This is a Public Service Announcement: If you aren’t making stock out of that leftover roasted chicken carcass, you are throwing money in the trash! According to Title 18, Chapter 17 of the U.S. Code it is illegal to dispose of money. STOP BREAKING THE LAW, PEOPLE!!!
In my household, roasting a chicken has become a non-negotiable twofer operation. The chicken gets roasted until golden brown and delish (duh), and then that roast-y, toasty carcass gets turned into stock. There’s simply no question about it. Good quality chicken stock does not come cheap these days, and I for one, am not in a position to throw away free food. A quart of chicken stock from my local butcher (granted I live in NYC which is a ridiculously overpriced place to live), retails for $9. That’s about half the cost of an entire chicken!
No-Fail Roast Chicken with Lemon and Garlic
I’ve always held the belief that free food tastes more delicious. Think about it: when a waiter drops a dish on your table and declares it complementary, you are already predisposed to liking it a whole hell of a lot more than you would if you knew you had to pay for it. So think of your roast chicken as a two-for-one deal. Buy a chicken, and get two free quarts of made-from-scratch chicken stock. Thats a value of nearly $18. Did I chose the wrong career path?? I’m starting to think I’d make a pretty sweet salesperson.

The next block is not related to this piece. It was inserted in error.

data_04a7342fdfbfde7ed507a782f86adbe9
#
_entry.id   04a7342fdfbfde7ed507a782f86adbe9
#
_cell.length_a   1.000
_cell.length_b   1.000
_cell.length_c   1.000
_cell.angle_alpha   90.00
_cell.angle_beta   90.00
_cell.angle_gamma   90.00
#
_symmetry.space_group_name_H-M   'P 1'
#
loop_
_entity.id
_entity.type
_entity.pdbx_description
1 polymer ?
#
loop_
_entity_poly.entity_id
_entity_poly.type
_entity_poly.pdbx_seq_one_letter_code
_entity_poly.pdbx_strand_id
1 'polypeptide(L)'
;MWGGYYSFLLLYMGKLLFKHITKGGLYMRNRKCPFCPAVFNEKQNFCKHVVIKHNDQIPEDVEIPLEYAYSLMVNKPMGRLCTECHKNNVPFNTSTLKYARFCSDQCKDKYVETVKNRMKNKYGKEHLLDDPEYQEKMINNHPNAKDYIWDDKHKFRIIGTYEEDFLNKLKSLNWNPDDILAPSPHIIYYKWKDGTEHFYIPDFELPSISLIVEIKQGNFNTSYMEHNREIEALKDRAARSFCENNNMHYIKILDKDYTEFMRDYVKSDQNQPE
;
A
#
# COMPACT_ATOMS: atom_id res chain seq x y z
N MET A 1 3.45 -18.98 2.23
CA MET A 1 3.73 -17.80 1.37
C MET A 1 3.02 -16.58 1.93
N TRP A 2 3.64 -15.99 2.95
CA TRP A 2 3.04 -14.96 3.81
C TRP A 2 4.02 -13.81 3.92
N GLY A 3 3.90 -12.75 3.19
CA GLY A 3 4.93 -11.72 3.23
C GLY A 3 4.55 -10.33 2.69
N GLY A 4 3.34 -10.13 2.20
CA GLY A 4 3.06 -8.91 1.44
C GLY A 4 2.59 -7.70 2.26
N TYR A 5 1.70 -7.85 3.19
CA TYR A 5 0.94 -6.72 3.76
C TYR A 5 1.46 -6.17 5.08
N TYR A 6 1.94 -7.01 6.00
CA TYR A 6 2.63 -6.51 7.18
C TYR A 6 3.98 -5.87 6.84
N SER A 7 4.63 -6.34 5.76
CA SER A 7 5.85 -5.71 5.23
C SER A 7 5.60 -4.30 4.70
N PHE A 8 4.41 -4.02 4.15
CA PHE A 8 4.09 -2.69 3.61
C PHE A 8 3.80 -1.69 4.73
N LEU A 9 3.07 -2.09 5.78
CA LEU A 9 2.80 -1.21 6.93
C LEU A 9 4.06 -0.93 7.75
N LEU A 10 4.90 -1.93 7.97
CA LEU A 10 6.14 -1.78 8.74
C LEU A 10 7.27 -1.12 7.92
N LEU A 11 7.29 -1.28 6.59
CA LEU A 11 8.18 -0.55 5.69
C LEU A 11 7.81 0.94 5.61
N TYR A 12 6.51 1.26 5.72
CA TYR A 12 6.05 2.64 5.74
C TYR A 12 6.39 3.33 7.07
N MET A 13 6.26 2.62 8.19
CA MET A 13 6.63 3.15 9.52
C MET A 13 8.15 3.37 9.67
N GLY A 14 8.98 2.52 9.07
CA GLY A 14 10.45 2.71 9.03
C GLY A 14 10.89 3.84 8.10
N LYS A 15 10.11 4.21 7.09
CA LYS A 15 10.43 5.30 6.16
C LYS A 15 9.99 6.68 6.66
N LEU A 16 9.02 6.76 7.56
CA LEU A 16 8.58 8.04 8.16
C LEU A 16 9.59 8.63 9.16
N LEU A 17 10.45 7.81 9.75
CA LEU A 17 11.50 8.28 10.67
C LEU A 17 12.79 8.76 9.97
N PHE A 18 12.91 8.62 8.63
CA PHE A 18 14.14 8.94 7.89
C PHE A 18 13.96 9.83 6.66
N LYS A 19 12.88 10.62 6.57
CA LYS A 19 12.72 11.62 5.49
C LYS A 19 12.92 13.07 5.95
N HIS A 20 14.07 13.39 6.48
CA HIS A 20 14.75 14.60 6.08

Now that we’ve sorted out the financial bit, here’s all you need to know about making it. Once the bird has been roasted and carved, I try to break the chicken carcass into a few pieces with my hands and huck it straight into a large pot, cover it just barely with water, bring it up to a boil, and then drop it to a gentle simmer. This takes a total of five minutes, which you can surely carve out of your day. If you have any aromatics laying around (think onions, shallots, carrots, parsley stems, garlic, ginger, a dried chile, mushrooms), you’ll only benefit from throwing those in the pot as well. No need to practice your fancy knife skills here, just halve ‘em and get em in there on the quick. Don’t have any aromatics laying around? GREAT. You’re still on your way to free AF liquid gold.
Photo by Alex Lau
Here’s the most important part about this very awesome two-for-one deal I’ve just walked you through. You gotta get that stock on the burner before sitting down for dinner. If you start in on your meal, you risk getting lazy, entering food coma and deciding you’ll start the stock later. A rookie move (yes, of course I’ve done it). Full flavored stock takes a couple of good hours of simmering to truly develop flavor, so the sooner you get it going the better. That way, you aren’t simmering into the wee hours of the night.
Season with plenty of salt and taste as you go—the stock is done when it tastes delicious, you make the call. Strain it through a mesh strainer and discard all the bits and pieces; they’ve given all the flavor they have to give to the liquid. Let it cool and then refrigerate until you’re ready to use it, freeze it, or just drink it as-is. This chicken stock isn’t going to be as crazy and flavor-packed as the kind you make with pounds of fresh chicken you bought specifically for this purpose, but it will still be an incredible base for a quick soup the next day, a speedy risotto, or a casual braise. And that’s money, kids.
Let’s back up for a second—first, you gotta roast a chicken!